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Charles Nettleton, Observatory, c. 1871, albumen silver photograph 24 x 36.1 cm (sight). The University of Melbourne Art Collection. Purchased 1994, the Russell and Mab Grimwade Miegunyah Fund 1994.0050
Charles Nettleton, Fitzroy Gardens, Victoria, c. 1875, albumen silver photograph, 12.9 x 18.4 cm (sheet). The University of Melbourne Art Collection. Purchased 1993, the Russell and Mab Grimwade Miegunyah Fund 1993.0041
Curator Chris McAuliffe will discuss the historical and contemporary images of Melbourne in this exhibition.
The new city of Melbourne excited global interest in the second half of the nineteenth century. Numerous authors, many writing for a curious audience in Europe, described the urban environment and settler society of the 'far-famed city of Melbourne' as capital of the 'British El Dorado'.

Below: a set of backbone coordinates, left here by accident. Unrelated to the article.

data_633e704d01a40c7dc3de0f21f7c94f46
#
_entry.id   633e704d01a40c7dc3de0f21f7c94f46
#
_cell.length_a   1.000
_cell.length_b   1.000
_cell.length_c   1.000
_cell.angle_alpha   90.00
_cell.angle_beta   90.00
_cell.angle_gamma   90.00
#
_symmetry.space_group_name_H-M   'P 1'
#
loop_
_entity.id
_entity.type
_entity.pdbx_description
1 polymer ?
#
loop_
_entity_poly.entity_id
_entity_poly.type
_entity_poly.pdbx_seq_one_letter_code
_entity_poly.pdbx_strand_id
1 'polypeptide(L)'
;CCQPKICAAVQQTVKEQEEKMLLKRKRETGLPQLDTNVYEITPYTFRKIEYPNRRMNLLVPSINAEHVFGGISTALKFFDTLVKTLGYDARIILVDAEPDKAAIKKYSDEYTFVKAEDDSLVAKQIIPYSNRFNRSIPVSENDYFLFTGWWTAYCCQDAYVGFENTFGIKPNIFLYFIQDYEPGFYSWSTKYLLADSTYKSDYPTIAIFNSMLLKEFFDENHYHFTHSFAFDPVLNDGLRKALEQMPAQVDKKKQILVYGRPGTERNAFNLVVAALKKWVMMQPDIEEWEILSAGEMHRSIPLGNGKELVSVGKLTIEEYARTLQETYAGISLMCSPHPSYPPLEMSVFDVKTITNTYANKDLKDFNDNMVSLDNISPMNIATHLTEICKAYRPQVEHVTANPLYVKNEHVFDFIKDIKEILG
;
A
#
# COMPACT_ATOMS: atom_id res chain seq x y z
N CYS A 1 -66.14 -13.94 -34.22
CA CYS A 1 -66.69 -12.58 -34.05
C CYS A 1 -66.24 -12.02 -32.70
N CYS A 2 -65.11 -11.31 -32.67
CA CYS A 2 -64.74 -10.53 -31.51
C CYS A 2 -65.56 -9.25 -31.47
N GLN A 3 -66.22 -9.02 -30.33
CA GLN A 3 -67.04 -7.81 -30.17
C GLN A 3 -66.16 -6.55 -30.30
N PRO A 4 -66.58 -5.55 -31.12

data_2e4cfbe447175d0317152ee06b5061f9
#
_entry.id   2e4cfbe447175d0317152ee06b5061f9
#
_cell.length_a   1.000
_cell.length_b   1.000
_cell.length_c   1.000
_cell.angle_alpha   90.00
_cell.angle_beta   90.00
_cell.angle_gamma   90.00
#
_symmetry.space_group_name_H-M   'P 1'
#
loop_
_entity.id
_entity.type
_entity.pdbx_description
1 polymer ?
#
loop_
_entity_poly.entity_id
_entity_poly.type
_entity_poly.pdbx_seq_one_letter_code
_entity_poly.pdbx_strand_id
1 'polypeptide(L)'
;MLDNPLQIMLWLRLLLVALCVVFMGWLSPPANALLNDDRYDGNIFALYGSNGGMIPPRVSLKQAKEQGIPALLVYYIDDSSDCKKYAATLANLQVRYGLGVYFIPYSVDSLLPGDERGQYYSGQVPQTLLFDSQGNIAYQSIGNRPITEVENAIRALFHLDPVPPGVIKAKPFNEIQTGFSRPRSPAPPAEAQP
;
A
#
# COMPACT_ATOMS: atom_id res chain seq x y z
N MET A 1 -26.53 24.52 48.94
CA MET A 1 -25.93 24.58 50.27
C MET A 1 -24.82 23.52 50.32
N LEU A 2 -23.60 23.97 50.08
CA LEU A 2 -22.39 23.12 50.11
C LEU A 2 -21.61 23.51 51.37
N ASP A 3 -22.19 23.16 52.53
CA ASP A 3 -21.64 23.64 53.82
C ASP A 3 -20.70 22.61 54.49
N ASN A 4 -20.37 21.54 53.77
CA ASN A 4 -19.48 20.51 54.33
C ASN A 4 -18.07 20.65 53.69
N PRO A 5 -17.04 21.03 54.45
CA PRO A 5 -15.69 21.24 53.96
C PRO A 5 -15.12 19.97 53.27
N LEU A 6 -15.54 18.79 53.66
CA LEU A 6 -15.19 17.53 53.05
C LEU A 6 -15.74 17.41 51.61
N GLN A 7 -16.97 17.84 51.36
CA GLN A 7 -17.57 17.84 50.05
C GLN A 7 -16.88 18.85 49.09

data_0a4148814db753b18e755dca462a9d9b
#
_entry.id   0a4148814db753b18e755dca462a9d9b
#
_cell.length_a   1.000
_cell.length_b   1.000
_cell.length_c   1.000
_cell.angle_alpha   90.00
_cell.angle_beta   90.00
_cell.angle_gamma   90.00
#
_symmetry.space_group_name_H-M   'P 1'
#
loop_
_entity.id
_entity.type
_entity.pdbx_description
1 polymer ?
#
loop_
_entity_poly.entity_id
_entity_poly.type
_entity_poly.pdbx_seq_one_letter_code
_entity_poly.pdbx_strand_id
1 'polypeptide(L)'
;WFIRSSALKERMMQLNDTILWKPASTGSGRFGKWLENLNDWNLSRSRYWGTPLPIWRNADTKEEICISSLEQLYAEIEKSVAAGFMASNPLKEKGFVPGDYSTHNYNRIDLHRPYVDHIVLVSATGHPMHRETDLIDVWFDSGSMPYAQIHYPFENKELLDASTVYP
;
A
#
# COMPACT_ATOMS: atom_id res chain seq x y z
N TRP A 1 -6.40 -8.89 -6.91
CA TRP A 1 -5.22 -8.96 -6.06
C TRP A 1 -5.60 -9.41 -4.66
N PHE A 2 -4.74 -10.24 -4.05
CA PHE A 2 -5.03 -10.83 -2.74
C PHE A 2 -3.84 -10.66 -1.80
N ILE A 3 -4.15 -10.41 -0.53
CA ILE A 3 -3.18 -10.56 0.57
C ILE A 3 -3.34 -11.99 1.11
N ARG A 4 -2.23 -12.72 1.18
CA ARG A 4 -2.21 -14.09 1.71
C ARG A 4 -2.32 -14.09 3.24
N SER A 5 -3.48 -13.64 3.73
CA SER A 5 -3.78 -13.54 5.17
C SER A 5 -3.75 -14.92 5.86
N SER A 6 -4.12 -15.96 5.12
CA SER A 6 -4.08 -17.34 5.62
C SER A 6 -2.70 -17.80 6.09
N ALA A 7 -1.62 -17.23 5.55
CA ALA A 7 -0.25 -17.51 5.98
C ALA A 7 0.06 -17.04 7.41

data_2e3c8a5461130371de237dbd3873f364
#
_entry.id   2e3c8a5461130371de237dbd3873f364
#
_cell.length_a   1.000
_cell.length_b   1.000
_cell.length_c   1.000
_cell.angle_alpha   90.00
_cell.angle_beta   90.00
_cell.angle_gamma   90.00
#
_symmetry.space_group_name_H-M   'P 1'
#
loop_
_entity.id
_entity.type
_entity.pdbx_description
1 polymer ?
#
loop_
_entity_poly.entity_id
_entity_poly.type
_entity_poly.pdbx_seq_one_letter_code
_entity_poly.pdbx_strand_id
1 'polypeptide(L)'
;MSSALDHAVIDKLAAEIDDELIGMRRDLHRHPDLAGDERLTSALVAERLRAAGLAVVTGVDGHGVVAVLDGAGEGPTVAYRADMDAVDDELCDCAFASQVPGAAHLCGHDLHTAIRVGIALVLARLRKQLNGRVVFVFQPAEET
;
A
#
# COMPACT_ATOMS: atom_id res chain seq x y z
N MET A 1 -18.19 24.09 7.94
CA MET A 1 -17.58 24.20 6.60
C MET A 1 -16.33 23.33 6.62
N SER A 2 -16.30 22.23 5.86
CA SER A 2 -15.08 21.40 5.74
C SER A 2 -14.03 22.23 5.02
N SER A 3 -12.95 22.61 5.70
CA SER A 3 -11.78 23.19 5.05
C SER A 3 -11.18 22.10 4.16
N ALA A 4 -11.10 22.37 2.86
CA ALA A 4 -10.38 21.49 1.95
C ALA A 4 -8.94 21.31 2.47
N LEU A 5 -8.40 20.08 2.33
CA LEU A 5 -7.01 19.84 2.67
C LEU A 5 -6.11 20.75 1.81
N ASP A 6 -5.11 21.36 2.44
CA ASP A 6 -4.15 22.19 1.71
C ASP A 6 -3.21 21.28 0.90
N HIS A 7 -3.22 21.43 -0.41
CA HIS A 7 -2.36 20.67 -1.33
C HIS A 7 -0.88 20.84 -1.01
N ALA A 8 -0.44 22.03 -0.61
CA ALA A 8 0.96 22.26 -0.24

Today, Melbourne is far-famed as among the most 'liveable' cities in the world but artists present a dark, melancholy city threatened by over-development, haunted by memories of colonial occupation, and uncertain of its future.
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More about the exhibition here.
Now open, The world is not a foreign land brings together work by Timothy Cook, Djambawa Marawili, Ngarra, Rusty Peters, Freda Warlapinni and Nyapanyapa Yunupingu. Crossing three geographically and culturally distinct regions—the Tiwi Islands, the Kimberley, and North-eastern Arnhem Land—each artist presents sometimes strikingly different perspectives on what constitutes Indigenous contemporary art.